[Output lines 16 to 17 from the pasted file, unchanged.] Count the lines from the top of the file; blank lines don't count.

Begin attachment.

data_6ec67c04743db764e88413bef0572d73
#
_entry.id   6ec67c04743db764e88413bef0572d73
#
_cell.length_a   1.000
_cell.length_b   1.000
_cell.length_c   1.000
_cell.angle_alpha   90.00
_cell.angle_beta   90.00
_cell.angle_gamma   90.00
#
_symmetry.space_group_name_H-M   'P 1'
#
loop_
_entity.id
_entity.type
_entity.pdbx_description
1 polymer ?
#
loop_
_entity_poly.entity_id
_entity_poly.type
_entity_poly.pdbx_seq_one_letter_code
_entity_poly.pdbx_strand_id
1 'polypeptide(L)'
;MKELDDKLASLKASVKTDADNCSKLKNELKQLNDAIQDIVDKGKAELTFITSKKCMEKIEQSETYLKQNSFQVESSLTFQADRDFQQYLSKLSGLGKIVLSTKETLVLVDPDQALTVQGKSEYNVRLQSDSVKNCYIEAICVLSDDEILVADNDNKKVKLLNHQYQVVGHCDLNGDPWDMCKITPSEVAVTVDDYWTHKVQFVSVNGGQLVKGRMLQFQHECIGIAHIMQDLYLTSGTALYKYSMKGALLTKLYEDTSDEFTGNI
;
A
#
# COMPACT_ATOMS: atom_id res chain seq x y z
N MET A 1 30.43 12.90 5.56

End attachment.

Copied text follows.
_entity.type
_entity.pdbx_description